“This is a recognition of a new generation of leaders — the one our grandparents looked toward — with the infrastructure and the expertise to be able to do the great work we’re doing now.”
–Brian Cladoosby, President of the National Congress of American Indians
Indigenous Leadership Award Ceremony
The honorees will receive their awards in a private ceremony immediately preceding the annual NAYA Gala at the Portland Art Museum on November 14.
Ecotrust and the Native American Youth and Family Center (NAYA) are engaging in a new partnership this year to elevate the profile of indigenous leadership across the region during Native American Heritage Month. The recipients of the 12th annual Ecotrust Indigenous Leadership Award will attend the NAYA Gala event and will be celebrated for their work to improve their homelands and people. For more information, to purchase tickets or tables, or to sponsor the NAYA Gala, Oregon’s largest gathering celebrating Native American Heritage Month, visit nayagala.org
The Ecotrust-NAYA partnership will serve to sustain NAYA’s efforts within Portland’s Native community, and to strengthen the work Ecotrust does with indigenous communities across our region on food, forests, oceans and fisheries, water and watersheds, climate and energy, and the built environment.
City Club Friday Forum
The public also has the opportunity to meet and connect with the ILA honorees at the Portland City Club on November 14. The Friday Forum will feature indigenous leaders from around the region, representing large urban Native communities, as well as reservation-based communities in Oregon and Washington. These leaders will detail how they are leveraging cultural revitalization — the process of affirming and promoting a community’s collective identity — to build more prosperous Native American, Alaska Native, and First Nations communities. Purchase your ticket to the Friday Forum.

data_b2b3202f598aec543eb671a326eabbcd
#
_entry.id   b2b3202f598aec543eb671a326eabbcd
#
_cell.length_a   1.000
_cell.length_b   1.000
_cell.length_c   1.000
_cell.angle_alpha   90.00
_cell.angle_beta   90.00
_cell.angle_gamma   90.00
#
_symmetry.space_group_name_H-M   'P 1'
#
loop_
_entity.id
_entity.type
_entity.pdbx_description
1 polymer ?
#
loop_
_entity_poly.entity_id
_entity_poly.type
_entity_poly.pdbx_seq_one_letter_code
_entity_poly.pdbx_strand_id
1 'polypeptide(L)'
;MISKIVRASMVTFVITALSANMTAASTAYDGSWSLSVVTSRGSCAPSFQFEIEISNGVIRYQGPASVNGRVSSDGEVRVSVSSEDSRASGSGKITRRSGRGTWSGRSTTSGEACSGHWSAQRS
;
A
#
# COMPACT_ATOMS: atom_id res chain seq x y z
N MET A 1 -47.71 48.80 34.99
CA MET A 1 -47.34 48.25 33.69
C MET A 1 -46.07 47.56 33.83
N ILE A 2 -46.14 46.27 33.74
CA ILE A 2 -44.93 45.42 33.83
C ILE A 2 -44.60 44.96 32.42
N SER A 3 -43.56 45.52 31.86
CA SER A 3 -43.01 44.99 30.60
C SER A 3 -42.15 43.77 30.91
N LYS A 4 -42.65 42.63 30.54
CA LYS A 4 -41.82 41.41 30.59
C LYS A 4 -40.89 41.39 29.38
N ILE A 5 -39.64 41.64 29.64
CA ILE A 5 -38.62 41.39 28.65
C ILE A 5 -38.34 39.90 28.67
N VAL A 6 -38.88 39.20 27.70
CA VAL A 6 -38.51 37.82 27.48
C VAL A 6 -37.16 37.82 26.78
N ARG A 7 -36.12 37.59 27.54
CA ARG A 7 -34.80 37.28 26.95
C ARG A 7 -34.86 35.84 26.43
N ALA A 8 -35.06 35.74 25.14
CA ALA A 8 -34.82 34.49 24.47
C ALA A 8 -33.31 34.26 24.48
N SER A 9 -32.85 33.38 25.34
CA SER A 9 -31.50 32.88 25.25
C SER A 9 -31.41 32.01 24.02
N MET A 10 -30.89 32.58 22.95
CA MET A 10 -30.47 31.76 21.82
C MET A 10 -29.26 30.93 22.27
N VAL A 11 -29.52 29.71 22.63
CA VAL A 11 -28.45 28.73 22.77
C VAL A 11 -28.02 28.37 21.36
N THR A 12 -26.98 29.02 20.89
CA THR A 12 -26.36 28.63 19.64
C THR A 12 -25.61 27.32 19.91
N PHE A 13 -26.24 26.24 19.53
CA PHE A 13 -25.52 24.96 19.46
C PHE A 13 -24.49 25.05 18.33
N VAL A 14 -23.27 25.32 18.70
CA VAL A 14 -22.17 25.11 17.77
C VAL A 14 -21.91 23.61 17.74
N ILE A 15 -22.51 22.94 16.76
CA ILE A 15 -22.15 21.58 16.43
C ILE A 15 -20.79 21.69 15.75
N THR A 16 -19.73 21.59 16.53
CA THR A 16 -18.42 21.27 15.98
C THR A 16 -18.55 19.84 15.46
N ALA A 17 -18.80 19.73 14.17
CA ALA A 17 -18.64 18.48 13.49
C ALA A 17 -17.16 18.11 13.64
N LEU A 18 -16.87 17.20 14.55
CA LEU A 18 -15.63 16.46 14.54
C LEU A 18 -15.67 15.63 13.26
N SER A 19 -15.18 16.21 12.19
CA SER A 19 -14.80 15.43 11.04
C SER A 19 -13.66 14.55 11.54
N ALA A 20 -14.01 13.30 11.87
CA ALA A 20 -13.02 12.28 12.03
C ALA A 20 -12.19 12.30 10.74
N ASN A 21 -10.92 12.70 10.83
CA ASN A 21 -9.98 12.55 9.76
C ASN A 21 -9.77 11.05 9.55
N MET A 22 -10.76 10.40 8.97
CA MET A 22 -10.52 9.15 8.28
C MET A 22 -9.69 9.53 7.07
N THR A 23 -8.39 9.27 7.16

The late Billy Frank, Jr. responds to Jon Waterhouse's call for human connection from the podium at the 2012 Indigenous Leadership Award Ceremony
About the Award
Through the generous support of a private endowment, we award a monetary prize to each Indigenous Leaderhip Award honoree. Nominations are accepted throughout the year prior to the awards ceremony in the fall. Both Native and non-Native nominators gather stories, tribal endorsements, supporting materials, and recommendation letters with great respect and gratitude for the nominee’s service and dedication.
A reading panel comprised of three Ecotrust staff members and several tribal leaders from Alaska to California convenes to peer review the nominations and narrow the field down to five honorees. A final jury panel of senior tribal leaders and Ecotrust’s Board Chair, Spencer Beebe, choose the finalist from among the honorees.
For the 2015 Indigenous Leadership Award, find nomination guidelines and forms here.
Support indigenous leadership
Help Ecotrust expand the impact of indigenous leadership on crucial issues by supporting the Indigenous Leadership Award. Your involvement will not only support ongoing work by honorees in their communities, but also facilitate and grow the exchange of knowledge across the circle of Native leaders to the broader region and world.
Make a gift today to support this invaluable network of authentic community leaders.